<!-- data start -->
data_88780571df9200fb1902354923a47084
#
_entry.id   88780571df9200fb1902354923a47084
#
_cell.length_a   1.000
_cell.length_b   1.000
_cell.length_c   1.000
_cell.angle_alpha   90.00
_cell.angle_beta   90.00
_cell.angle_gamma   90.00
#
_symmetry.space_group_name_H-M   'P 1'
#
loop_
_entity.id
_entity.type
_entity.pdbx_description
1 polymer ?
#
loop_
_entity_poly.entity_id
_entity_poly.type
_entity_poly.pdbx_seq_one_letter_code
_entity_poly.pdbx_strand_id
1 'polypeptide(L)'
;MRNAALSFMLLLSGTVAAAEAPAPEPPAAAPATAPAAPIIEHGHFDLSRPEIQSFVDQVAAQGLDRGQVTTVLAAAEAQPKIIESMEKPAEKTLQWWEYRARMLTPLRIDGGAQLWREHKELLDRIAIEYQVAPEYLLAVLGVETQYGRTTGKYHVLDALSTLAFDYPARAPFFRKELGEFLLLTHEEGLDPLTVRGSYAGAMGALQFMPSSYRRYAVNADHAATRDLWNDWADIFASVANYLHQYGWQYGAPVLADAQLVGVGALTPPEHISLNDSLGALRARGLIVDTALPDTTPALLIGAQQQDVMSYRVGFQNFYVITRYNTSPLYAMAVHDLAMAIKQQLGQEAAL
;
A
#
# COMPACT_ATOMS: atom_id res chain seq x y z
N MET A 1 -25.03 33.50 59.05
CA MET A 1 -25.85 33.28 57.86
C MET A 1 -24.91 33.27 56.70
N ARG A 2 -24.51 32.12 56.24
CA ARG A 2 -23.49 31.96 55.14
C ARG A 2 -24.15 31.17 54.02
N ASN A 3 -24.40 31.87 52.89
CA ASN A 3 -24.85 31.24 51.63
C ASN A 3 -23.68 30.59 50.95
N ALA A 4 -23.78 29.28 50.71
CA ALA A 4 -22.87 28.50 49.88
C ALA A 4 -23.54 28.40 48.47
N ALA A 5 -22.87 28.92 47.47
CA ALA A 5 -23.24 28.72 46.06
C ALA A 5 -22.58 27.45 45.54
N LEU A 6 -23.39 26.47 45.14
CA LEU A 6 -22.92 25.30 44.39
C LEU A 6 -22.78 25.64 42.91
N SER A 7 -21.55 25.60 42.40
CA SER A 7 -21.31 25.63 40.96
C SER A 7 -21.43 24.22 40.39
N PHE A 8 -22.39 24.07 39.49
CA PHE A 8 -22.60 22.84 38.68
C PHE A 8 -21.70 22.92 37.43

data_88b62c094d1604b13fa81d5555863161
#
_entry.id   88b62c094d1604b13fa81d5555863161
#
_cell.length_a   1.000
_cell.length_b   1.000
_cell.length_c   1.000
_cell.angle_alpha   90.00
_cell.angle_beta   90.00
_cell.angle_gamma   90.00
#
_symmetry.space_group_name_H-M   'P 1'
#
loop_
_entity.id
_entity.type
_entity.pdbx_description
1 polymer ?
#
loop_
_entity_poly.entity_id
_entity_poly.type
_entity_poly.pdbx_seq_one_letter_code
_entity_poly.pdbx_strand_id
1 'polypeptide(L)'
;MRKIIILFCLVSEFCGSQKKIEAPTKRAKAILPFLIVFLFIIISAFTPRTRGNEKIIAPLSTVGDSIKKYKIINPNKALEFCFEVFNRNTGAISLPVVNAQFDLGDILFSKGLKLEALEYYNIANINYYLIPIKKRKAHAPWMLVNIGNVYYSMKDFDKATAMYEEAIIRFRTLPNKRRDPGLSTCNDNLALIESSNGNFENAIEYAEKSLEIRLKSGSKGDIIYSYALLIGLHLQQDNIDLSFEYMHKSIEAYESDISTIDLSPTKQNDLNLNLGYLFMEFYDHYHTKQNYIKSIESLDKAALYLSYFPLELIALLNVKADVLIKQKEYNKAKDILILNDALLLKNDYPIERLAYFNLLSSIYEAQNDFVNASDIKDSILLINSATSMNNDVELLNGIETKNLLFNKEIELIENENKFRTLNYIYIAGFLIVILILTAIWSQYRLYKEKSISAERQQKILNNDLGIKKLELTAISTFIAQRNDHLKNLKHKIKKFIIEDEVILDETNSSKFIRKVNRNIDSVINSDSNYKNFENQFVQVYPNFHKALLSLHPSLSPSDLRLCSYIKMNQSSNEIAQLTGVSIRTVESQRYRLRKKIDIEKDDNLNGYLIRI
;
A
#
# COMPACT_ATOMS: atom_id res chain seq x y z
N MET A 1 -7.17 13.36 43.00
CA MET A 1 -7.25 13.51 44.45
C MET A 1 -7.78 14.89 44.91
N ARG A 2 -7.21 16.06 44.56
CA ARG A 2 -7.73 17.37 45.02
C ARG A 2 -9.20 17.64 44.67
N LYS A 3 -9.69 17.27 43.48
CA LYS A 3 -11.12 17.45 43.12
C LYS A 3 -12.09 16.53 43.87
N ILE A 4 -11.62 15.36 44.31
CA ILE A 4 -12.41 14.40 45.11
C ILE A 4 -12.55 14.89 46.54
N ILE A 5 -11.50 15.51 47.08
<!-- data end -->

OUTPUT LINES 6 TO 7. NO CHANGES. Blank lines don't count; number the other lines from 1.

_cell.length_b   1.000
_cell.length_c   1.000